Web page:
The Yukon government has set out a list of steps it will take to improve how it designs and awards government contracts, in order to help local businesses compete.
The announcement comes in response to recommendations made by a procurement advisory panel in May. The panel suggested that local contractors would benefit from simpler bid requirements, more communication from the government and better training of government staff.
The government’s response lays out 37 actions it will take to improve procurement in the territory and includes timelines for each one.
One priority will be to approve a fall capital budget or a multi-year capital plan by the fall of 2017, so that tenders can be issued well ahead of the summer construction season.
Highways and Public Works Minister Scott Kent explained that when the main budget is approved in the spring, it’s a challenge to put out tenders before the construction season begins. Issuing a capital budget in the fall would give the government and contractors more time to prepare.
Kent could only point to one other fall capital budget, which was passed by Pat Duncan’s Liberal government between 2000 and 2002.
“It’s a significant departure from what we’ve been doing,” he said.
The government also plans to develop policy that will reduce barriers for local vendors. As an example, Kent said he was approached by a local business that wasn’t able to bid on a certain project because it didn’t have experience with other projects of that size.
“If there’s an opportunity where it makes sense for us to perhaps reduce those types of restrictions to make it easier for local companies to at least get a price in the game, essentially, those are the types of the things that we will look at,” he said.
The government will also create an evaluation program for the procurement process. Kent said the program will look at which contracts should be awarded solely based on price, and which should be “performance-driven.”
“There’s some concern in the local vendor community that not everything should necessarily go to the lowest bidder,” he said.
There are also plans to review the bid challenge process, which allows a business to challenge a contract it believes was awarded unfairly. The advisory panel’s chair has previously said that local vendors don’t feel certain their complaints will be heard under the current process.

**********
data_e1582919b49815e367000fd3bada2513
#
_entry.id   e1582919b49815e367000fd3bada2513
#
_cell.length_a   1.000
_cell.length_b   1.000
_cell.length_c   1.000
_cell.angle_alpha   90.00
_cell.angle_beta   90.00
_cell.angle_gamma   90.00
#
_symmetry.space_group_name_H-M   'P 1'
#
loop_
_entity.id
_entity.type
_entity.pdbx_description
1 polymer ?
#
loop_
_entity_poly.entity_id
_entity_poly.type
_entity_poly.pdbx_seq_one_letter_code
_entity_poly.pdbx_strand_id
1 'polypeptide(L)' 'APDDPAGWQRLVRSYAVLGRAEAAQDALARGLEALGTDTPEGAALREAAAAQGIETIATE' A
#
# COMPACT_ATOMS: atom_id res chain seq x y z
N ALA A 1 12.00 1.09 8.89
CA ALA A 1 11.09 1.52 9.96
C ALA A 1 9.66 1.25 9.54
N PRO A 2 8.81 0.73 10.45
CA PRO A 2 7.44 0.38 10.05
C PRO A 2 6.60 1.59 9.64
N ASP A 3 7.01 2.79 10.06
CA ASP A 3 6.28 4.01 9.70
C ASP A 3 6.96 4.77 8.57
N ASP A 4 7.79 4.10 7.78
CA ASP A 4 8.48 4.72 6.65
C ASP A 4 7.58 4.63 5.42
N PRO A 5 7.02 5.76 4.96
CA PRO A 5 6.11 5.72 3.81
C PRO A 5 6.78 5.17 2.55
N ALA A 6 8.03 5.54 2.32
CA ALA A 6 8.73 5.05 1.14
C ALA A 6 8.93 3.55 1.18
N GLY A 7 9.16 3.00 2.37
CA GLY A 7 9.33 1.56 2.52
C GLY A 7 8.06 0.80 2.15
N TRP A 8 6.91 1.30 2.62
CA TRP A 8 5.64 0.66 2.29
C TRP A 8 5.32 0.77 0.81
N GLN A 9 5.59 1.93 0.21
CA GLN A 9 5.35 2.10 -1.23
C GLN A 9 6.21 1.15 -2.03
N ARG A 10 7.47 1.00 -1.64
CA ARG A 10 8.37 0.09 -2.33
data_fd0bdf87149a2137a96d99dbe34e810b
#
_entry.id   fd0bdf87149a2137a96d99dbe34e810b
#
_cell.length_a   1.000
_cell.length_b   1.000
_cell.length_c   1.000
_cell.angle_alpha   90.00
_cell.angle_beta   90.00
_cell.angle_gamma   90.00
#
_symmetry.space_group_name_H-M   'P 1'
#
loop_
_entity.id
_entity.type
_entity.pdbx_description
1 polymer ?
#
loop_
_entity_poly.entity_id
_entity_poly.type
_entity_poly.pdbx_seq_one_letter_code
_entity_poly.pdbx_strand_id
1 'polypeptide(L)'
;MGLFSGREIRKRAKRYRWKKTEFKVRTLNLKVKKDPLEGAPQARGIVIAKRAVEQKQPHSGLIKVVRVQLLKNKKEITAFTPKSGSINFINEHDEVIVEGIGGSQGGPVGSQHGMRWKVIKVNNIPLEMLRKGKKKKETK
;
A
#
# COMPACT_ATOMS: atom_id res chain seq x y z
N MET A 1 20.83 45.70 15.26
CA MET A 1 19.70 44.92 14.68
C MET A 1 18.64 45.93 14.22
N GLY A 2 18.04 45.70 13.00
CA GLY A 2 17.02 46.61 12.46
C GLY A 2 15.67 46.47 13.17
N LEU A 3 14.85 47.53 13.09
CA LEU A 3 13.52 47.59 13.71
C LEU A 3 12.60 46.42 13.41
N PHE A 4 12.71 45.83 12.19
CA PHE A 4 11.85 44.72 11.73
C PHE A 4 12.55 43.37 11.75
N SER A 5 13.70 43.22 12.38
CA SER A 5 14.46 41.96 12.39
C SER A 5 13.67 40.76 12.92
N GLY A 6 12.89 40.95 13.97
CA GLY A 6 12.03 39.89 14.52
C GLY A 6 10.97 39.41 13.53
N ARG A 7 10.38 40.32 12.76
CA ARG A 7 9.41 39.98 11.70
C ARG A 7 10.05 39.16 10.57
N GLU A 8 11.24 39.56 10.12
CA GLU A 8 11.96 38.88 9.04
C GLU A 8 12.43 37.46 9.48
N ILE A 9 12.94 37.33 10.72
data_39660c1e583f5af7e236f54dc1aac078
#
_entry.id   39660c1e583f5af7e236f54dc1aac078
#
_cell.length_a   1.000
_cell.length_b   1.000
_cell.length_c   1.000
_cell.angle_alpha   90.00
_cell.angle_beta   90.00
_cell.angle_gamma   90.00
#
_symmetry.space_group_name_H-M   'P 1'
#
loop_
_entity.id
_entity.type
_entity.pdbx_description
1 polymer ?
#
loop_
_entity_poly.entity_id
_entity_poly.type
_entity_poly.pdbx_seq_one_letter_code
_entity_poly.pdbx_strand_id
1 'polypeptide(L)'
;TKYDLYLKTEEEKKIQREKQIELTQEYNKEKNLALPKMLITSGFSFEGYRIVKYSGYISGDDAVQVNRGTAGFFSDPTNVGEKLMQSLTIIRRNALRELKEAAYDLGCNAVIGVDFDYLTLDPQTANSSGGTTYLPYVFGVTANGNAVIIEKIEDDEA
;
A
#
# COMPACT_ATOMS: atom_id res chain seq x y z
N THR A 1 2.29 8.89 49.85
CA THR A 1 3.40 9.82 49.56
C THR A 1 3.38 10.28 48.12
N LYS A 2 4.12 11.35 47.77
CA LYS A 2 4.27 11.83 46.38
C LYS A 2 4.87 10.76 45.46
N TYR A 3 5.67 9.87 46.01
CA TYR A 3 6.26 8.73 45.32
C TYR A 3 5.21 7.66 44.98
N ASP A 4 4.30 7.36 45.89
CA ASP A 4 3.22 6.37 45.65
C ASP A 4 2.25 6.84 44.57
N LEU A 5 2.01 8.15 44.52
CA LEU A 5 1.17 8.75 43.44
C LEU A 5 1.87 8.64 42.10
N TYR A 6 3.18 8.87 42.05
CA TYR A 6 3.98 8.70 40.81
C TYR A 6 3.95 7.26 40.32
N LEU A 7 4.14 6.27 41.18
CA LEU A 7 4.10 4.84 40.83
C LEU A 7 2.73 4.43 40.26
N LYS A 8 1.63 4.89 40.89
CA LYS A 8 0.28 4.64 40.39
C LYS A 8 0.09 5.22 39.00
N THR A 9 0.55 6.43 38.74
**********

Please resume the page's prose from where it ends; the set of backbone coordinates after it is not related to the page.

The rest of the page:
But the Yukon government is somewhat limited in that regard, as the bid challenge process is governed by federal trade agreements. At the meeting of the Council of the Federation in Whitehorse in July, Canada’s premiers announced an agreement-in-principle on a new Canadian Free Trade Agreement, but few details about the agreement have been released.
“We’ve been waiting to update the bid challenge policy to see what the provisions to the Canadian Free Trade Agreement might look like so that they align,” said Catherine Harwood, director of the procurement support centre with Highways and Public Works.
The government will also improve procurement training for Yukon government staff, nearly 40 per cent of whom have some authority to purchase goods and services.
It may also update the definition of a Yukon business. Currently, at a minimum, Yukon businesses must employ Yukon residents, own property in the Yukon, operate a year-round office in the Yukon or be owned 50 per cent or more by Yukon residents.
Kent didn’t say how that definition might change.
The government also plans to require that most tenders be open for a minimum of three weeks, and it will take steps to ensure that “the 30-day timeline for payment is not exceeded.”
There are currently no specific targets the government is aiming for with respect to the number of contracts that are awarded locally. But Harwood said her department will be choosing “key performance indicators” to measure in the coming months and years.
Despite the changes underway, Kent insisted that local vendors are already doing very well in the Yukon.
“We do have a very good success rate on local businesses with government procurement,” he said. “Nineteen of 20 of the larger capital projects that have been released over the past number of years have gone to local companies.”
Yukon Chamber of Commerce president Peter Turner said the government’s response is “basically good news.” He believes the single most important change will be better training of government employees.
“There needs to be more consistency through the RFP (request for proposal) process, and that’s going to require specific training,” he said.
He did point to a few actions he would have liked to see that weren’t included in the government’s plan, including the possibility of breaking up larger contracts into “bite-sized pieces.”
He also said the government should include its budget information when it issues a request for proposals, so that contractors know roughly what it’s expecting to spend.
But overall, he said the plan is “a fairly bold and aggressive set of recommendations.”
He said if the changes work, they should result in a “measurable uptick” in the number of contracts won by Yukon businesses over the next five or 10 years.
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Correction: This story has been updated to clarify the criteria the government uses to determine what qualifies as a Yukon business.